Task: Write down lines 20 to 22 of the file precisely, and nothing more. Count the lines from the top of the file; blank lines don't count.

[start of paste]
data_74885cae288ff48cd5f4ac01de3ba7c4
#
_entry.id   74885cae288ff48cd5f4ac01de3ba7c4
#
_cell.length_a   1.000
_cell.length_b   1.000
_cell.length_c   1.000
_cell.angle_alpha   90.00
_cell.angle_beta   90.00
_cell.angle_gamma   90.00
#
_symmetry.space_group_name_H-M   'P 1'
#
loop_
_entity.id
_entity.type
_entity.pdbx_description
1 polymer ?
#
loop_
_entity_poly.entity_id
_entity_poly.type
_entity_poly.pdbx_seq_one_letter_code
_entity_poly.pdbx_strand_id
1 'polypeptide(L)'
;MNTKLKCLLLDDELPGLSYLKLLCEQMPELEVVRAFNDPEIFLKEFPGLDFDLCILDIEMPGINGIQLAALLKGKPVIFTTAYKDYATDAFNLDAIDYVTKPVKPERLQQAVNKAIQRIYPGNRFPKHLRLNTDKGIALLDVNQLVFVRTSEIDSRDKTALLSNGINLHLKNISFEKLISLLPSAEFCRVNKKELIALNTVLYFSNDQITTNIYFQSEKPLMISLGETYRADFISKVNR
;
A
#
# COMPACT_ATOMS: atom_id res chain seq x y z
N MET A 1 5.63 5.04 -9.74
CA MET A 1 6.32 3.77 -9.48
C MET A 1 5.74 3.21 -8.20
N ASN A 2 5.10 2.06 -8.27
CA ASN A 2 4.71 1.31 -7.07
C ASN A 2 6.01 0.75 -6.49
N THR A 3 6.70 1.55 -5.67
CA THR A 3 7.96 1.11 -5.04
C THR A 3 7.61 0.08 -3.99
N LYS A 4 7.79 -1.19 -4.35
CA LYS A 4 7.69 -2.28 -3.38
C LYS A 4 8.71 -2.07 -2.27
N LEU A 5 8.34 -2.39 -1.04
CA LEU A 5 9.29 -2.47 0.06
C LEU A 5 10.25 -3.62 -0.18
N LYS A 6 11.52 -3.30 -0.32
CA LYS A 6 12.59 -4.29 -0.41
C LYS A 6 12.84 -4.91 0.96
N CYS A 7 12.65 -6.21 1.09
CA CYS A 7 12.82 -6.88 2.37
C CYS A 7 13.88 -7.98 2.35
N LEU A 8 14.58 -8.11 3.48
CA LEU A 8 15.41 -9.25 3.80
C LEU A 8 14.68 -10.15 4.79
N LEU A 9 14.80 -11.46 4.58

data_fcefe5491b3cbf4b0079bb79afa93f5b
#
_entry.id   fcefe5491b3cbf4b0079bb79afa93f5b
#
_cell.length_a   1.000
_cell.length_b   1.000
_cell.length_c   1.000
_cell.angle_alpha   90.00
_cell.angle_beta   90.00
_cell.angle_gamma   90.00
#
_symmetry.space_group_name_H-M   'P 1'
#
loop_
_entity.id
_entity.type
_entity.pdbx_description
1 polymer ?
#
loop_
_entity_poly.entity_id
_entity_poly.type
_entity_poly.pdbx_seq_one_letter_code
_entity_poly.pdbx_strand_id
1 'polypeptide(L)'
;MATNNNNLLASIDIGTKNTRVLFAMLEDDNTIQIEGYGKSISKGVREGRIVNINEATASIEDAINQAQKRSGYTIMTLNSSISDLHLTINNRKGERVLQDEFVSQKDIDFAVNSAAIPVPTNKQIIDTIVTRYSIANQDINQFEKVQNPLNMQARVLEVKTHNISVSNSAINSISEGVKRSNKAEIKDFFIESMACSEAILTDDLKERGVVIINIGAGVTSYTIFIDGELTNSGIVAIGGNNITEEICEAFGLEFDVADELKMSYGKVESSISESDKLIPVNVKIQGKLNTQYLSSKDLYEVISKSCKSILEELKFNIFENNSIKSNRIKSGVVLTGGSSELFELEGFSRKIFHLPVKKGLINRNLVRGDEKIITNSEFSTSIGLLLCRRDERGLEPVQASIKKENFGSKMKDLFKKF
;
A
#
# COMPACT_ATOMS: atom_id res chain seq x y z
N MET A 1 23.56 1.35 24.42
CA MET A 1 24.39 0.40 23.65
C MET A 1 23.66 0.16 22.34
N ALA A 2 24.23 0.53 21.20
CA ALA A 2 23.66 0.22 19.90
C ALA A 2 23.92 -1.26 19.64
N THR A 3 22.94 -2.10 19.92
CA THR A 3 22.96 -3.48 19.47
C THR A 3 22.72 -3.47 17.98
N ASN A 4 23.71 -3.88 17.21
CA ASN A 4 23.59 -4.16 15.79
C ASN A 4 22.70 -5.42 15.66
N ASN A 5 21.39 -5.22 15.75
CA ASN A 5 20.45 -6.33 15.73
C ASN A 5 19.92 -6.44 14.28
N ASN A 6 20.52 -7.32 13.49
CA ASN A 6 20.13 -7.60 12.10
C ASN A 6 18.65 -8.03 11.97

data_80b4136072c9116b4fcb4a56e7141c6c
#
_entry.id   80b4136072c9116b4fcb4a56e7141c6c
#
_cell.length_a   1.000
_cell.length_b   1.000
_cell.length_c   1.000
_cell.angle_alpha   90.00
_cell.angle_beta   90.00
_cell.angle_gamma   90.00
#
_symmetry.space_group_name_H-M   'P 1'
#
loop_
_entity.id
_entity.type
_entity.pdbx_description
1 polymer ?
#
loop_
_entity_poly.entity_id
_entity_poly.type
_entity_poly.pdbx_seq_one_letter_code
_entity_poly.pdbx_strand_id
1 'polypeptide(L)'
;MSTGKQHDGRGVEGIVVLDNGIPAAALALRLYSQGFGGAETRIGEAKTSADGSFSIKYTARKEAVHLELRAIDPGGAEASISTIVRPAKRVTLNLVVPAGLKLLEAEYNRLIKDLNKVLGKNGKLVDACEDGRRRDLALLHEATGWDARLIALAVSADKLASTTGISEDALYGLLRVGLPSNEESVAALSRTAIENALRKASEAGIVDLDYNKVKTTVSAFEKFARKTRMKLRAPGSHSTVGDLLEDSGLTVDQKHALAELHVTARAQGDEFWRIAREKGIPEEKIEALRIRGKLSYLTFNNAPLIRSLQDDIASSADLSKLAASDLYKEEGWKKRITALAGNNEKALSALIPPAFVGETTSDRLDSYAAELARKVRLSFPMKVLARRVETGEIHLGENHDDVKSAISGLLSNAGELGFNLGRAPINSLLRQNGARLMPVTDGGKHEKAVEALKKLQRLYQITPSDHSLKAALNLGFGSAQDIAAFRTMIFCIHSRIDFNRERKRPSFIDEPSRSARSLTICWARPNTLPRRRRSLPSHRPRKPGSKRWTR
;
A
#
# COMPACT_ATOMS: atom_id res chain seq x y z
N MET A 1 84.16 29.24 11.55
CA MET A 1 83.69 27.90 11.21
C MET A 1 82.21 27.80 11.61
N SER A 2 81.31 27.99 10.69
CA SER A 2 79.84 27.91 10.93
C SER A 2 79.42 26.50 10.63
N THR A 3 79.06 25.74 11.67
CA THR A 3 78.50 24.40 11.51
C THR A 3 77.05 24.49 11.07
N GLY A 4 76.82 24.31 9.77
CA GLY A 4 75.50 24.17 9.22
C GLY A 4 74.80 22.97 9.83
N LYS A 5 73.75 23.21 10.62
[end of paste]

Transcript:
loop_
_entity_poly.entity_id
_entity_poly.type